CommunityPam's House Blend

The High and the Mighty (insecure)

How about this load of pathetic, mewling crap (1-6) from one of the big boy bloggers. Get out the tiny violin.

1) This blog does not exist to promote you, your blog, your business, your organization, your pet issue or cause. Failure to promote or link to any particular thing should not be taken as disapproval of it.

2) If a story falls on the front page of the New York Times, and I don’t say anything about it, some people probably will manage to actually hear about it even without it appearing on this page.

3) If Josh Marshall, Tapped, the Washington Monthly, Daily Kos, Pandagon, Eschaton and numerous other blogs talk about something, and I don’t, some people probably will manage to actually hear about it even without it appearing on this page.

4) People who write angry emails chastising me for not writing about issue X or demanding that I do so generally find their way into my spam filter. I imagine many other bloggers react similarly. See also 1) and 2) above.

5) People who write angry emails chastising me for writing about issue X and complaining that there are so many more important things to write about generally find their way into my spam filter. I imagine many other bloggers react similarly. See also 4) and 1) and 2) above.

6) Such occasional reminders are not angry bitter complaints. None of the above should discourage people from emailing me with things they think I might be interested in. There is a big difference between “this is interesting” and “you must write about this.” Nor should any of the above be taken to mean that I react badly to any and all criticism of what I write. It’s just the type of criticism that comes from people who get angry when this blog isn’t their personal megaphone that annoys me. “What you wrote is wrong” is very different from “how dare you do/don’t write about issue X.”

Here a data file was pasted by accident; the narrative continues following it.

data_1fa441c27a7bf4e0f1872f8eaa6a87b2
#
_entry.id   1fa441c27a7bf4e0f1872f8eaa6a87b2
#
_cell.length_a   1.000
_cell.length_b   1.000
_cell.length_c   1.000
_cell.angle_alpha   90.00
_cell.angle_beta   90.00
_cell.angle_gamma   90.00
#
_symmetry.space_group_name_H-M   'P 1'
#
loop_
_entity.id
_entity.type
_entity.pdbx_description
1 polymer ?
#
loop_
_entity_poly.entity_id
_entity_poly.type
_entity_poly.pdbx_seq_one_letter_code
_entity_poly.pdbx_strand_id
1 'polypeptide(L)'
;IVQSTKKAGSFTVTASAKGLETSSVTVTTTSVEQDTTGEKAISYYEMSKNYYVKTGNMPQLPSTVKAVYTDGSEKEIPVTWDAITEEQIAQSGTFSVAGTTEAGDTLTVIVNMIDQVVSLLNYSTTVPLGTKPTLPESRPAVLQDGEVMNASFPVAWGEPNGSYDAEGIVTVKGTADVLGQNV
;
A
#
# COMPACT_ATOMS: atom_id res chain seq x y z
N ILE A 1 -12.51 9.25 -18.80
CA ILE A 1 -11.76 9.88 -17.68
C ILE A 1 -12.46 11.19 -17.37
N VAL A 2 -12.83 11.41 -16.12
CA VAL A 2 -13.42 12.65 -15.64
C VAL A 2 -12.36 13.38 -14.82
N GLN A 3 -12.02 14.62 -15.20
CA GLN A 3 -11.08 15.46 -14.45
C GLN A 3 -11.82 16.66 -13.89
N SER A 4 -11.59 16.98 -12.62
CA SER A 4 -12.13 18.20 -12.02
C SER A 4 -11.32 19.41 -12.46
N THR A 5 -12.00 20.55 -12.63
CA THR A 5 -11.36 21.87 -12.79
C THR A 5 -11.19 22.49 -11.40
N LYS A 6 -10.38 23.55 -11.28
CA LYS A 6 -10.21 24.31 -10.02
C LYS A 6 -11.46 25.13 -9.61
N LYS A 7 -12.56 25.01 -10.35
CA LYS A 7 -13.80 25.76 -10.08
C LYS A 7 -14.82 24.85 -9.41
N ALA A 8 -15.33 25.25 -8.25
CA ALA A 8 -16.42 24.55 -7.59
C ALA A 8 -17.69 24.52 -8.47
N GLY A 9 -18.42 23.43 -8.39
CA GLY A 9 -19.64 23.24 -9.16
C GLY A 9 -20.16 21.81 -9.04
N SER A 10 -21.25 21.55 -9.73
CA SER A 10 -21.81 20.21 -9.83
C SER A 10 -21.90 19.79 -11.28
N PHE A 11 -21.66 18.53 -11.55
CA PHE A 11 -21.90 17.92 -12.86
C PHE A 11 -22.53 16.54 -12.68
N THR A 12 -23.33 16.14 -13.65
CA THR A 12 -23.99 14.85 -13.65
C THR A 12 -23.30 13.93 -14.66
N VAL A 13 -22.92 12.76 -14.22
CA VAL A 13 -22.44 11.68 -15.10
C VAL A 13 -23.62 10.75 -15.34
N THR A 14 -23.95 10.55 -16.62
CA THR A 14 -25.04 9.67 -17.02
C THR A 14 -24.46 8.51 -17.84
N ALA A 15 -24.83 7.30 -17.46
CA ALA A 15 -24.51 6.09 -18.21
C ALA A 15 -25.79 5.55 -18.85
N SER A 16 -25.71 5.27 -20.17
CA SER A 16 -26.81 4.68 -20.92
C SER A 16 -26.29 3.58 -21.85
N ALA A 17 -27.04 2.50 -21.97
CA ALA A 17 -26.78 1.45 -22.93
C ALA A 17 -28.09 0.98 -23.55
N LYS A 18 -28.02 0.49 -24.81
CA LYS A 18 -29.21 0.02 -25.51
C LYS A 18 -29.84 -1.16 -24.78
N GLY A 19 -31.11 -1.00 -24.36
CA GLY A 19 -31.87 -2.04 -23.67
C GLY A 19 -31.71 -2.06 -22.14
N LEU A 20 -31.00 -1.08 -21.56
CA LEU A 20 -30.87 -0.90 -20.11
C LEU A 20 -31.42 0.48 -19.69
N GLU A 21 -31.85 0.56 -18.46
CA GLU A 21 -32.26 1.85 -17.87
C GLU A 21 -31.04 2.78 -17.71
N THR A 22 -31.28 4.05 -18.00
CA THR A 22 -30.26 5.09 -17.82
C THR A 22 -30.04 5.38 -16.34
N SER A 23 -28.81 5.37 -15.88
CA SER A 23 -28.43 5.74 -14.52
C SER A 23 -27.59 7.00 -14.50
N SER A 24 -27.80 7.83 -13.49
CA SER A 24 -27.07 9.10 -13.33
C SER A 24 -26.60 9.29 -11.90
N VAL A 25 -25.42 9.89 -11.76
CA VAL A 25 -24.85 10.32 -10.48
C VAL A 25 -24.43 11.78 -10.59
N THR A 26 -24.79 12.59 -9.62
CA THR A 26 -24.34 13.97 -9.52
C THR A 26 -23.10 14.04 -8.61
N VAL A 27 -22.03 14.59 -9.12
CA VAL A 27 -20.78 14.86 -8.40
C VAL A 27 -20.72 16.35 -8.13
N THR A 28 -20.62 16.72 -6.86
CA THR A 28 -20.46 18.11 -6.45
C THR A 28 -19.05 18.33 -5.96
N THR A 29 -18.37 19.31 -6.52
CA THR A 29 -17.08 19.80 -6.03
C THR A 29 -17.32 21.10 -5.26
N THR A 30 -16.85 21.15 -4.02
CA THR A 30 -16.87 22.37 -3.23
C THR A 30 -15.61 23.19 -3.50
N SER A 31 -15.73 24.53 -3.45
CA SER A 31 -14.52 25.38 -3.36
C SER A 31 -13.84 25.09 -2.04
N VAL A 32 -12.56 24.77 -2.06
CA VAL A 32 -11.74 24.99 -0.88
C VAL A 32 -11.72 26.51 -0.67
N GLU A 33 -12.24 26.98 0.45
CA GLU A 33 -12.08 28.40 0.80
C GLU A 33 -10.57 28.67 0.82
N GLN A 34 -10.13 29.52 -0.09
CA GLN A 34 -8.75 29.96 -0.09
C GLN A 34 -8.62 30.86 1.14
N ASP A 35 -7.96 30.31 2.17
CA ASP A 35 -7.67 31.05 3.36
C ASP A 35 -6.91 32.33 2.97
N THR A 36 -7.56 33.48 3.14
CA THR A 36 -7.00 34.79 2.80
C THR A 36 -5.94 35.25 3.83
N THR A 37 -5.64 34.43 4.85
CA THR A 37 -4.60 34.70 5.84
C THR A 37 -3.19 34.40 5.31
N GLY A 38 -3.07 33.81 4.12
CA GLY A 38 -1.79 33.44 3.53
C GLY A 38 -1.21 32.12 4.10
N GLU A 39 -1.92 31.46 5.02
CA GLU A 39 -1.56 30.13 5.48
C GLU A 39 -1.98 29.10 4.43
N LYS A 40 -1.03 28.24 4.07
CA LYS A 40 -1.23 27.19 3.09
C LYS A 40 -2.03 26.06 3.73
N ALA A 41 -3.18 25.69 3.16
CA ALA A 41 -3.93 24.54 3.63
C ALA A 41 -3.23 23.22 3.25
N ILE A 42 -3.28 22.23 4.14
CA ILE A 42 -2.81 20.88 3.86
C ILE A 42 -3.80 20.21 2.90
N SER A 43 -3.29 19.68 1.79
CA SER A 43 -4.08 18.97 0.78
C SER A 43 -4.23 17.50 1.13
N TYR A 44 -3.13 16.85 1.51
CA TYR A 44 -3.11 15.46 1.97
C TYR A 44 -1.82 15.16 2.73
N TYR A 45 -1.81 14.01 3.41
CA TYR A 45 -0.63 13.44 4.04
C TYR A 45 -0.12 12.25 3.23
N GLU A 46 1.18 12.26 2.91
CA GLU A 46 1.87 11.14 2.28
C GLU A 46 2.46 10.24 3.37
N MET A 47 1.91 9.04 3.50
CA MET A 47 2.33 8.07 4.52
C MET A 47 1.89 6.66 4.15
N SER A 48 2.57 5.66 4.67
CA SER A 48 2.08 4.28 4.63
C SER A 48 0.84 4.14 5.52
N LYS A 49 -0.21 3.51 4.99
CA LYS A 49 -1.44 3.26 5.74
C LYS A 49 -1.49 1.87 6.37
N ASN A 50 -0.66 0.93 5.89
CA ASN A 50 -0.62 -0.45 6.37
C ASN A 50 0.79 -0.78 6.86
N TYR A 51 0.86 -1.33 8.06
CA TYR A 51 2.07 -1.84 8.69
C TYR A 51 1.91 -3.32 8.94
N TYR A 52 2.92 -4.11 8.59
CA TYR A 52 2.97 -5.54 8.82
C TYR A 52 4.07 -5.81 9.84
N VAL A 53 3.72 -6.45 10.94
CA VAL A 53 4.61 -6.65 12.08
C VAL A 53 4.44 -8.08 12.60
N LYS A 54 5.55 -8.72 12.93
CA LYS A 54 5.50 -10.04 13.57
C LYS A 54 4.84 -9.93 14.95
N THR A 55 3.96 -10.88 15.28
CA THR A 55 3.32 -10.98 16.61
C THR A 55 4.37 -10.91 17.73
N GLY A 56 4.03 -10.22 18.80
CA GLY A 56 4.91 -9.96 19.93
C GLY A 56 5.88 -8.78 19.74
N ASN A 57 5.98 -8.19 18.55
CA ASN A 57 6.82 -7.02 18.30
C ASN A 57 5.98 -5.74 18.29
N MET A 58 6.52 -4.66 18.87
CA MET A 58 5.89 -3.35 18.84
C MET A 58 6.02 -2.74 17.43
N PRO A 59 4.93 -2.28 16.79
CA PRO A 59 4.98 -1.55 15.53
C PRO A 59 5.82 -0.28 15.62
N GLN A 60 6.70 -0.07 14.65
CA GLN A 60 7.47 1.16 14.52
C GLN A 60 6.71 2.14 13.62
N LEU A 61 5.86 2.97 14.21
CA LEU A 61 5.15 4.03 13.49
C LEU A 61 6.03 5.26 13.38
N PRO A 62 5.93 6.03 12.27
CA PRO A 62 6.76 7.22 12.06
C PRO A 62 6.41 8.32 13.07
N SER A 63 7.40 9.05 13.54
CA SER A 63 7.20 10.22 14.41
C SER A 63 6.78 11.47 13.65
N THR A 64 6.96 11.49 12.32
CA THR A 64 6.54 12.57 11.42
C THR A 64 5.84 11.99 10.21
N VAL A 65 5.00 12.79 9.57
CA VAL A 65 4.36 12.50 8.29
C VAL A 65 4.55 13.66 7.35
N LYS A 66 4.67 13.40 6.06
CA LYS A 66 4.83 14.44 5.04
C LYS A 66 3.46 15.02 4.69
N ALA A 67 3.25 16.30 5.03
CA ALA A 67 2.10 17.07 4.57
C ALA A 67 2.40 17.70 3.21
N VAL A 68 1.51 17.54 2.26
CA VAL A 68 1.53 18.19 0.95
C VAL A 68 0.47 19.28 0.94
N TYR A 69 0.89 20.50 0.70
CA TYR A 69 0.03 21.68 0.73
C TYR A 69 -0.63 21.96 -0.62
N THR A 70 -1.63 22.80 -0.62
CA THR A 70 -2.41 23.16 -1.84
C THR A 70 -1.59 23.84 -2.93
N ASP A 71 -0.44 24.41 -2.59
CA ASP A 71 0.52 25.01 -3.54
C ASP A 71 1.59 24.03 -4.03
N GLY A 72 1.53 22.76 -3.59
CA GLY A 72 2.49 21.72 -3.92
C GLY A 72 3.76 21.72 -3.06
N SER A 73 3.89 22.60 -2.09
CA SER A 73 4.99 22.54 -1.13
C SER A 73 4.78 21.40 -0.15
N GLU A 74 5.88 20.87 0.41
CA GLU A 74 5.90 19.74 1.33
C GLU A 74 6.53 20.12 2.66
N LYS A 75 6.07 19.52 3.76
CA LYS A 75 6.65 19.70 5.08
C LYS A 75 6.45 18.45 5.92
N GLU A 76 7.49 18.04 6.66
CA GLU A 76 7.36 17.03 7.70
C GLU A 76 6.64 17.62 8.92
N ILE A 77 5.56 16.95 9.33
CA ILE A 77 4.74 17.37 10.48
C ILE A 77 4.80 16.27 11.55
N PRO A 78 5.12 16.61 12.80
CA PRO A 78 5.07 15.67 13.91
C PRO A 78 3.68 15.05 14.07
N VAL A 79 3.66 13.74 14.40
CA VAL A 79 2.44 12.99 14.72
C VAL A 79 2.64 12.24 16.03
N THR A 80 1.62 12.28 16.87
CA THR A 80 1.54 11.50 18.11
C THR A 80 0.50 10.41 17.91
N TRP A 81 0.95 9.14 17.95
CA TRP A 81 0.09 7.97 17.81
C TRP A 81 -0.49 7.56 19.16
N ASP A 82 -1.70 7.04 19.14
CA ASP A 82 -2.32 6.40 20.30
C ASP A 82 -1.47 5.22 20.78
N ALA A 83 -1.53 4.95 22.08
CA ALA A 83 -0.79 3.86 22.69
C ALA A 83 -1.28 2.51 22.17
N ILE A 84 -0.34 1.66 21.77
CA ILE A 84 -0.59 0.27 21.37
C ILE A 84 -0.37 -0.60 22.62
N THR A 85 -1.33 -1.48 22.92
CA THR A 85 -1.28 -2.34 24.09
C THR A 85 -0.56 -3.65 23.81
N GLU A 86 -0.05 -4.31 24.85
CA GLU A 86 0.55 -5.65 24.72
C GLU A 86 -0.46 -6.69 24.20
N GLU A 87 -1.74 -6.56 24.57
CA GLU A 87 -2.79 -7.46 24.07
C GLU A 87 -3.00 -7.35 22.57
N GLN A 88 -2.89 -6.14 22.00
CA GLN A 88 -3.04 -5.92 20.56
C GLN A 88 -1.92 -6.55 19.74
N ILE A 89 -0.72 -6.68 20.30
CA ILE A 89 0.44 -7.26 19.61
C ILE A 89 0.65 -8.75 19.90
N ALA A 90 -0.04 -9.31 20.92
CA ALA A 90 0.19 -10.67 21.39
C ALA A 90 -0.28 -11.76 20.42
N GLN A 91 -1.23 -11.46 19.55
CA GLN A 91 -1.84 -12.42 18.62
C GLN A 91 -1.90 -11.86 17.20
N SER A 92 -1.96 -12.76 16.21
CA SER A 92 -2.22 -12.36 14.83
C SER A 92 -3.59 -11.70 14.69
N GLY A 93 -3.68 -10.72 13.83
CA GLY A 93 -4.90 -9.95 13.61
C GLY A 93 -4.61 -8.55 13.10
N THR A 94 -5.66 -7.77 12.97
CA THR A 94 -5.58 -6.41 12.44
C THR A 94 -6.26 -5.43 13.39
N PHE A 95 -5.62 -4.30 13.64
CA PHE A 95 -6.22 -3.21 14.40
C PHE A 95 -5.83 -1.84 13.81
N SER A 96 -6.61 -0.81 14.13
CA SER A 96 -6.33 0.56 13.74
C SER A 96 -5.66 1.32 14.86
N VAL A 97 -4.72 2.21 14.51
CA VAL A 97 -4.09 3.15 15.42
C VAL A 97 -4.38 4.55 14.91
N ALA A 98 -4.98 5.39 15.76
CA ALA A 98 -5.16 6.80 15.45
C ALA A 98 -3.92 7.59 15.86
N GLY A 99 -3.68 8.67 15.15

Who do you think was the author of this ode to insecurity? (I provided a big hint, if you didn’t already know.) In any case, it’s ridiculous to think that if you’re getting hundreds of thousands of visits that you’re not going to be lobbied to post items. No, you can’t post them all (I certainly can’t and I don’t have 1/1000th of the traffic), but damn, acknowledge the influence you have in the blogosphere — that’s why people are emailing you. It’s a strange syndrome, the big bloggers carrying on as if they are just an average joe with a personal blog, and then failing to acknowledge their position as bloggers of influence and do whatever they can to maintain it –because they earn a living at blogging and need those ads.

You know what I’m talking about — it’s the same people, mostly guys, who are already well-connected, linking to one another, and really keeping the “network” closed — who knows if it is out of malice or not (ahem) — but out of familiarity and comfort in being there early in the medium together. What they haven’t mastered is the art of taking legitimate criticism very well, to them, any mild critique is troll behavior.

A spot-on blogger pal added to the list:

7) The Gilliard Amendment: If you want to grab an audience, you have to work at it. You have to do it every day and not expect an ounce of help. Not one link, not one kind reference. You have to do the work to get noticed. Some of us are more talented than others, but if you work hard and show effort others will appreciate it.

8) Caveat To The Gilliard Amendment: Be a guest blogger at the Daily Kos, then start your own blog. Proceed to skip step 7.

Guess what? Don’t waste your time reading the author of numbers 1-6. on the other hand, the author of numbers 7 and 8 I highly recommend reading.

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Pam Spaulding

Pam Spaulding